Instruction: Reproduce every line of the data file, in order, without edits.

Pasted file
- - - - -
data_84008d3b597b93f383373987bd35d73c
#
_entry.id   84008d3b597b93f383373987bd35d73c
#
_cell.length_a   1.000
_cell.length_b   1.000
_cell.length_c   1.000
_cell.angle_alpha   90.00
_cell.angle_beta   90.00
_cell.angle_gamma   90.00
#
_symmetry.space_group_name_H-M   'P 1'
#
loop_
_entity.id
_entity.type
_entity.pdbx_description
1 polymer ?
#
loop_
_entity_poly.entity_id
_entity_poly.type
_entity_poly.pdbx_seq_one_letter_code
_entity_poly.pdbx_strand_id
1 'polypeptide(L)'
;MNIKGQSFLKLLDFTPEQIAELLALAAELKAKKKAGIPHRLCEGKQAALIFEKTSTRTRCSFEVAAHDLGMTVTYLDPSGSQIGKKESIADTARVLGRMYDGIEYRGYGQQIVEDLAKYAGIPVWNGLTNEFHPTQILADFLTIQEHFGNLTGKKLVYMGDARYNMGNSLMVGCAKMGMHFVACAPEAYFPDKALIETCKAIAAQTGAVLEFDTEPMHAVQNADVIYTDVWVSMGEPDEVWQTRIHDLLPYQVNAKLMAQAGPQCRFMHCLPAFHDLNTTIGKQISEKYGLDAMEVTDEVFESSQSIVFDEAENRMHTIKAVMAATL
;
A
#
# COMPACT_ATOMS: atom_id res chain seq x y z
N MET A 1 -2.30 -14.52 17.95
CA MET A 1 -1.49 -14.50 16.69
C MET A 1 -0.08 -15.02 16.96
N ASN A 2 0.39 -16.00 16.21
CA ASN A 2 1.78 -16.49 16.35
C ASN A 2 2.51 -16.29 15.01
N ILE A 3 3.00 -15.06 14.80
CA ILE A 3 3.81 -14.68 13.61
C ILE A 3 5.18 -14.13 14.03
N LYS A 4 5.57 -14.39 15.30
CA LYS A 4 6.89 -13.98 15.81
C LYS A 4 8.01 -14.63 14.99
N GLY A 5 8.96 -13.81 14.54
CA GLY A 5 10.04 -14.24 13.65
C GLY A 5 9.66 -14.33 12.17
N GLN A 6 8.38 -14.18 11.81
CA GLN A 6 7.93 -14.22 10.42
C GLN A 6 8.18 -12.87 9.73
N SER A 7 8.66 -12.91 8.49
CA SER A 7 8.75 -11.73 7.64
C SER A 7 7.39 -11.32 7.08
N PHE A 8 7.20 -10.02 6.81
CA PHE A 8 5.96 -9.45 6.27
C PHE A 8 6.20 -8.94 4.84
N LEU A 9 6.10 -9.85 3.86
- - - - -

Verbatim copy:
data_84008d3b597b93f383373987bd35d73c
#
_entry.id   84008d3b597b93f383373987bd35d73c
#
_cell.length_a   1.000
_cell.length_b   1.000
_cell.length_c   1.000
_cell.angle_alpha   90.00
_cell.angle_beta   90.00
_cell.angle_gamma   90.00
#
_symmetry.space_group_name_H-M   'P 1'
#
loop_
_entity.id
_entity.type
_entity.pdbx_description
1 polymer ?
#
loop_
_entity_poly.entity_id
_entity_poly.type
_entity_poly.pdbx_seq_one_letter_code
_entity_poly.pdbx_strand_id
1 'polypeptide(L)'
;MNIKGQSFLKLLDFTPEQIAELLALAAELKAKKKAGIPHRLCEGKQAALIFEKTSTRTRCSFEVAAHDLGMTVTYLDPSGSQIGKKESIADTARVLGRMYDGIEYRGYGQQIVEDLAKYAGIPVWNGLTNEFHPTQILADFLTIQEHFGNLTGKKLVYMGDARYNMGNSLMVGCAKMGMHFVACAPEAYFPDKALIETCKAIAAQTGAVLEFDTEPMHAVQNADVIYTDVWVSMGEPDEVWQTRIHDLLPYQVNAKLMAQAGPQCRFMHCLPAFHDLNTTIGKQISEKYGLDAMEVTDEVFESSQSIVFDEAENRMHTIKAVMAATL
;
A
#
# COMPACT_ATOMS: atom_id res chain seq x y z
N MET A 1 -2.30 -14.52 17.95
CA MET A 1 -1.49 -14.50 16.69
C MET A 1 -0.08 -15.02 16.96
N ASN A 2 0.39 -16.00 16.21
CA ASN A 2 1.78 -16.49 16.35
C ASN A 2 2.51 -16.29 15.01
N ILE A 3 3.00 -15.06 14.80
CA ILE A 3 3.81 -14.68 13.61
C ILE A 3 5.18 -14.13 14.03
N LYS A 4 5.57 -14.39 15.30
CA LYS A 4 6.89 -13.98 15.81
C LYS A 4 8.01 -14.63 14.99
N GLY A 5 8.96 -13.81 14.54
CA GLY A 5 10.04 -14.24 13.65
C GLY A 5 9.66 -14.33 12.17
N GLN A 6 8.38 -14.18 11.81
CA GLN A 6 7.93 -14.22 10.42
C GLN A 6 8.18 -12.87 9.73
N SER A 7 8.66 -12.91 8.49
CA SER A 7 8.75 -11.73 7.64
C SER A 7 7.39 -11.32 7.08
N PHE A 8 7.20 -10.02 6.81
CA PHE A 8 5.96 -9.45 6.27
C PHE A 8 6.20 -8.94 4.84
N LEU A 9 6.10 -9.85 3.86